I always prefer meeting with the new client and the dog at least one day before the grooming, for two reasons:  One is so the dog gets the experience of coming into our facility and leaving–with the owner, but also so the client and I have a better idea of what we expect of each other. If this is not possible, I always try to call if I have to cut the dog short (shave) for either sanitary or humane reasons. And if I have to do that, I will always remind the client that, if the dog does not have a serious health issue, the hair will grow back. I will also show the client how to brush the dog, if they want.

One problem I am running into is that many clients are afraid to ask for a grooming, because they think it means clipping the dog. So, they are asking for ‘just a bath’. Since we charge the same fee for a bath—whether I’m the groomer, or kennel staff does it—it is in my best interest to make sure the kennel staff doing the bathing is providing the service most dog owners expect. 

I quit a job last year because I worked for a business owner who really thought that people looking to have their dogs ‘only’ bathed didn’t expect them to be brushed. This might be true for owners of Labrador Retrievers, Pit Bulls, Boxers, and Beagles, but it is not true for owners of Collies, Huskies, Golden Retrievers, Bernese Mountain Dogs, or non-shed dogs. They may not say they expect the dog to be brushed, but at some point—even if it is not me—a better groomer with more integrity will do a better job and the owner will feel they didn’t get a good service in the past. I see this frequently when I ask new clients where they were taking their dogs for grooming, and why they are not returning to that business.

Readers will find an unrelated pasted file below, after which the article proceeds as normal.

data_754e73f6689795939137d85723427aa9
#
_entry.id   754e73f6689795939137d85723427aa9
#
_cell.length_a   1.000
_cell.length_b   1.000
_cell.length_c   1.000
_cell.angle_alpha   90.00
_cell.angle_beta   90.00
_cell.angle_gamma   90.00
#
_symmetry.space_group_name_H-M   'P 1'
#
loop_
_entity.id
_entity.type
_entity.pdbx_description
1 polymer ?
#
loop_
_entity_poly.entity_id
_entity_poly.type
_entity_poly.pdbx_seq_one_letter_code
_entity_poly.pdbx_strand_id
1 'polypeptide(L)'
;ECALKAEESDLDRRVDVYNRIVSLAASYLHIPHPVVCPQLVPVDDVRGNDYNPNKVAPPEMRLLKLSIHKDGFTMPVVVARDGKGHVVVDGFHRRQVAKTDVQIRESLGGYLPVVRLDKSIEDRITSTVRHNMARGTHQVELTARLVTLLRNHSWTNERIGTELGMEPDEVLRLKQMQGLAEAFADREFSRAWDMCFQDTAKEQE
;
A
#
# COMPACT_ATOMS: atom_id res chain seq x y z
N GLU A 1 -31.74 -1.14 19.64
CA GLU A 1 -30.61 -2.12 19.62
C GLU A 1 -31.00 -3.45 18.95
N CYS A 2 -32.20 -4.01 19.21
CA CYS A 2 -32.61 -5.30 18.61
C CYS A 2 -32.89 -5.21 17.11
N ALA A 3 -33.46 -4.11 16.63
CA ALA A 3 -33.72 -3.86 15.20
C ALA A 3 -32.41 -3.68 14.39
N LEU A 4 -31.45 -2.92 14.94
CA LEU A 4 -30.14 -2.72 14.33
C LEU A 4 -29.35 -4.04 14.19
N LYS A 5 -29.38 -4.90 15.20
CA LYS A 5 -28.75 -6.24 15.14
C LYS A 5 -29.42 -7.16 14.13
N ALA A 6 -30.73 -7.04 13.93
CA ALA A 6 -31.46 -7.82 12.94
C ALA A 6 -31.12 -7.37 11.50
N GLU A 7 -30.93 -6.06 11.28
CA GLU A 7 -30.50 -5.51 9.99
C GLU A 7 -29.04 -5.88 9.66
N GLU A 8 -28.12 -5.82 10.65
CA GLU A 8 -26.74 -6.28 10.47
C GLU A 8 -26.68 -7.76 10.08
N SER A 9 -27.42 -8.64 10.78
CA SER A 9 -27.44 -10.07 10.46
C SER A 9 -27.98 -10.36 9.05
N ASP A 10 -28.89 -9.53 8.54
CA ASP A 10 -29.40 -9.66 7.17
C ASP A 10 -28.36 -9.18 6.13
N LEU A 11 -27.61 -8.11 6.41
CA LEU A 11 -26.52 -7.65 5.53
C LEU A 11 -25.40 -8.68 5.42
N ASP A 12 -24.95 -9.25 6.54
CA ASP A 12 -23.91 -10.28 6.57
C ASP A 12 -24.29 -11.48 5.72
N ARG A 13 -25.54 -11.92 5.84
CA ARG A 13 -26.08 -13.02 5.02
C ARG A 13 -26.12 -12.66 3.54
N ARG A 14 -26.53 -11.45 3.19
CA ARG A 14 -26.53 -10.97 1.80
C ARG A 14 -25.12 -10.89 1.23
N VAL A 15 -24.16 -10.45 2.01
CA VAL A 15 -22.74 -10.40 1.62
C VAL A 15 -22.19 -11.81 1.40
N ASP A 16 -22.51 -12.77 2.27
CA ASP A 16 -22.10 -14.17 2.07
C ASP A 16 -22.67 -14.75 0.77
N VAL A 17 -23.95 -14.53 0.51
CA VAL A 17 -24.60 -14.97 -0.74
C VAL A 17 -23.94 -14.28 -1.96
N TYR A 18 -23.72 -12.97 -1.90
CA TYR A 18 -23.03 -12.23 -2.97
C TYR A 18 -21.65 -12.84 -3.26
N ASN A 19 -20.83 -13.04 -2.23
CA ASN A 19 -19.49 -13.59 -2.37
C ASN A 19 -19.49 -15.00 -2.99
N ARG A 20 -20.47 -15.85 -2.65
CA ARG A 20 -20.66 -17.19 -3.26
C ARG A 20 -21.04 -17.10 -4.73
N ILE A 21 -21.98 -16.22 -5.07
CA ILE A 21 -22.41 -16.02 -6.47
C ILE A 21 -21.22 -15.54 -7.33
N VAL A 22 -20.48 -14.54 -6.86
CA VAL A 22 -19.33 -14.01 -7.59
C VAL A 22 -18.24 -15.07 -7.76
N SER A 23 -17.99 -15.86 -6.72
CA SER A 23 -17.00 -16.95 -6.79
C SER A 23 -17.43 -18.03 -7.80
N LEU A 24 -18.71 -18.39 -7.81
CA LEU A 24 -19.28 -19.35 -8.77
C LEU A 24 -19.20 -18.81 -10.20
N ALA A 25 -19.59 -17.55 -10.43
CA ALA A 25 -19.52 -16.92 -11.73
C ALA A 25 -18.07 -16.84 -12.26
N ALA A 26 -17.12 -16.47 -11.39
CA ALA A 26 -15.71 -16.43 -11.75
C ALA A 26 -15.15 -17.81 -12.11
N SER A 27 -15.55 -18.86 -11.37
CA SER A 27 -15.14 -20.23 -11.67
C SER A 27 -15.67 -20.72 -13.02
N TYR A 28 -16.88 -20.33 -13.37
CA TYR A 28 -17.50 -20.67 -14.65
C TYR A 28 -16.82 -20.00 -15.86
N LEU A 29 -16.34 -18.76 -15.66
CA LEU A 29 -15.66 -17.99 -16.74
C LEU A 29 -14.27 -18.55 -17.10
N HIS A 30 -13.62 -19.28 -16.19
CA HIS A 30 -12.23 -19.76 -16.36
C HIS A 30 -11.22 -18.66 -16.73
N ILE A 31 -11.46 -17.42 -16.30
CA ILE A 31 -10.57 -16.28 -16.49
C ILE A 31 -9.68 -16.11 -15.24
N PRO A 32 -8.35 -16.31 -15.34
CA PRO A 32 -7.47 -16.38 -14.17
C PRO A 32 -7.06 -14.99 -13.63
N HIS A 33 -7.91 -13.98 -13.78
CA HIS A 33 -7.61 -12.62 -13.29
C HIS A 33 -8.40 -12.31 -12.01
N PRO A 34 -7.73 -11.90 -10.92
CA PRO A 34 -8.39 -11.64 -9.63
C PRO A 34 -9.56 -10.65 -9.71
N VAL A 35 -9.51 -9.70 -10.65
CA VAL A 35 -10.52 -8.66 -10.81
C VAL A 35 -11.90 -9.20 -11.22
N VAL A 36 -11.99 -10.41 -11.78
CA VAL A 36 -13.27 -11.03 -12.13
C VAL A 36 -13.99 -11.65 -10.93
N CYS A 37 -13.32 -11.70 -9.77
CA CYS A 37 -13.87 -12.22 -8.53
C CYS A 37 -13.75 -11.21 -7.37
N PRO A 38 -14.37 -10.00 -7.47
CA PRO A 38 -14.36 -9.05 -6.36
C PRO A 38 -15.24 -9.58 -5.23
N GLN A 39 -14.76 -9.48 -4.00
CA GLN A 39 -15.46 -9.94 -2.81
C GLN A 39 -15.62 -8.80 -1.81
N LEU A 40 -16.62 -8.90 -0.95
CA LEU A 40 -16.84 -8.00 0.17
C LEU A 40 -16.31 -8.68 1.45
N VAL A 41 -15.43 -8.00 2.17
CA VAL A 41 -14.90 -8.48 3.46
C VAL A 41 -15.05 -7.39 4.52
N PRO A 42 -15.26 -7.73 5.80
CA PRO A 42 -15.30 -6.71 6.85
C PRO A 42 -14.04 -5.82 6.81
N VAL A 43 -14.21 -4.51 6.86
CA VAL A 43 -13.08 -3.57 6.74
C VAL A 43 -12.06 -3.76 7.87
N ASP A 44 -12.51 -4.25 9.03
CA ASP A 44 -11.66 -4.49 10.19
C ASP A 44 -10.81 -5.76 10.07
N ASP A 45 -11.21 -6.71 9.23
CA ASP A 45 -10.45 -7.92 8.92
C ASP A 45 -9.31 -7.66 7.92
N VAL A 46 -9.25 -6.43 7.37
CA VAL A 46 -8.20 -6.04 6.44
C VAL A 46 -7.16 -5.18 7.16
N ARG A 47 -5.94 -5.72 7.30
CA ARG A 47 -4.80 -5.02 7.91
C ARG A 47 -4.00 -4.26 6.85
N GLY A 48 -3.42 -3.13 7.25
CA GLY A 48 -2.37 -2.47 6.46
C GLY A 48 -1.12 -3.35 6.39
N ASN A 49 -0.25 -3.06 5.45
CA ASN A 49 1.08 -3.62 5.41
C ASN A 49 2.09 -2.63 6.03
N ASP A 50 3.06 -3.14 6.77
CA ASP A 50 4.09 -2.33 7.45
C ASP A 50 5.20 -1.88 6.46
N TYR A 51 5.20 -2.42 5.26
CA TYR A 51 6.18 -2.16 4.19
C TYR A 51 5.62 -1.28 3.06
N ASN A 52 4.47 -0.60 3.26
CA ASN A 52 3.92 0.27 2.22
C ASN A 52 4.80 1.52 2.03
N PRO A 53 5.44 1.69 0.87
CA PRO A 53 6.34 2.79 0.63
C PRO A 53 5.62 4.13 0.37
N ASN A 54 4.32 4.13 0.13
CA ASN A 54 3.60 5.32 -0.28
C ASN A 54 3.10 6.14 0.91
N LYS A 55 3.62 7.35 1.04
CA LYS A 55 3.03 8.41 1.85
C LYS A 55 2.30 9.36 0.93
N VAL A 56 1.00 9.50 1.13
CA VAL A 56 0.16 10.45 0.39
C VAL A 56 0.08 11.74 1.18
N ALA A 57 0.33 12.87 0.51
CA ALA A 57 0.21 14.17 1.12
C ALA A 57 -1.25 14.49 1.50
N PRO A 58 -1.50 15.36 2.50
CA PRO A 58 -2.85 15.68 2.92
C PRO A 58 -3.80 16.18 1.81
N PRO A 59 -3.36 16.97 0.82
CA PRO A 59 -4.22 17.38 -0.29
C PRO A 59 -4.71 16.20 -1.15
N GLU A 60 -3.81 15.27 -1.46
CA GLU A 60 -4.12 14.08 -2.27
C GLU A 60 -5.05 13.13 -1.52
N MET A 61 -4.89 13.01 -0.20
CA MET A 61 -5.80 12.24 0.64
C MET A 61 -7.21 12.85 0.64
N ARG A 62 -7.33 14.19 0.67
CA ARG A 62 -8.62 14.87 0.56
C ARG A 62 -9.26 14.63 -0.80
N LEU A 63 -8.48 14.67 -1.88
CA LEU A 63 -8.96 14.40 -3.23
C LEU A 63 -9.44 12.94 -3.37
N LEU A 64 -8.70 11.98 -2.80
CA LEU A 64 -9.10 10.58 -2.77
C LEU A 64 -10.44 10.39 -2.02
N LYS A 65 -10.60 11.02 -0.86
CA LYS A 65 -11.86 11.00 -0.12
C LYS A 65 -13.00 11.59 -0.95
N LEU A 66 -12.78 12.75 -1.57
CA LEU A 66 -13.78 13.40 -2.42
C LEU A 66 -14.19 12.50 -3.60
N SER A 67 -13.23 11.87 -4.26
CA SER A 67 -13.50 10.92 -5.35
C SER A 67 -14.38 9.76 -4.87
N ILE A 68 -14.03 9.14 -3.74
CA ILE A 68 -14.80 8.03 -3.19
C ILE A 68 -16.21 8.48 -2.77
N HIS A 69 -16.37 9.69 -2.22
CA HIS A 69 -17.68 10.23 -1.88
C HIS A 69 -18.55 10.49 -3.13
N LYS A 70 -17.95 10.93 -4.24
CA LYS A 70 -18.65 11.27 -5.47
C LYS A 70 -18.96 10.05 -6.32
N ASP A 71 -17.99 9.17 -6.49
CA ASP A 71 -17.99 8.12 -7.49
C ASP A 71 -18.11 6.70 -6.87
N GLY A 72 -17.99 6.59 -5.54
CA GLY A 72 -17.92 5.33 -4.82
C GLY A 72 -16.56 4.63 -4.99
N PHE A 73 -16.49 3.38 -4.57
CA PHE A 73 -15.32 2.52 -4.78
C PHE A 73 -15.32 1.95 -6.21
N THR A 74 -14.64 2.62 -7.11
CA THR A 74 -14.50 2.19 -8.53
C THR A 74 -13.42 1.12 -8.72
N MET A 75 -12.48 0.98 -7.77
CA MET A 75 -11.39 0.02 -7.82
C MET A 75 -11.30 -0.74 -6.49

Since I am paid commission and kennel staff is paid an hourly wage, very often, a business owner won’t want to pay me for ‘just a bath’, as they feel it is cheaper to pay an hourly wage worker. This is usually a false economy. Our industry is very energy intensive. Good groomers learn quickly to conserve. We dilute shampoo, since it is generally not how much shampoo you use or how long it sits on the dog, but the agitation which cleans the dog. We don’t let water run, and we check dogs in cages that have blowers on them every few minutes. By teaching kennel staff to do this, they can bathe more dogs per hour and do a better job. However, what if they don’t want to do this? This is why we have to find employees who want to invest in themselves.

There are so many people who think they want to groom dogs, because either the pay is better than it is for an unskilled employee, or because they don’t have the patience to learn to train dogs. I attended a dog grooming school 40 years ago because I could not find a groomer to apprentice with. They taught either their own kids, or, in my area, immigrant adults. They would not work with teenagers. I was very lucky to be initially taught by Don Doessel, who had shown dogs for a very long time, and knew how to teach the technical skills. I learned to groom Poodles in grooming school because those were the only dogs brought in for grooming. I then had to apprentice with hobby breeders. 

Many of us started our grooming careers as bather/brushers. Some of us were lucky to learn from very experienced, talented groomers. If you take this seriously, you will be a valuable employee, and will be on your way to opening your own business if you are considering this.✂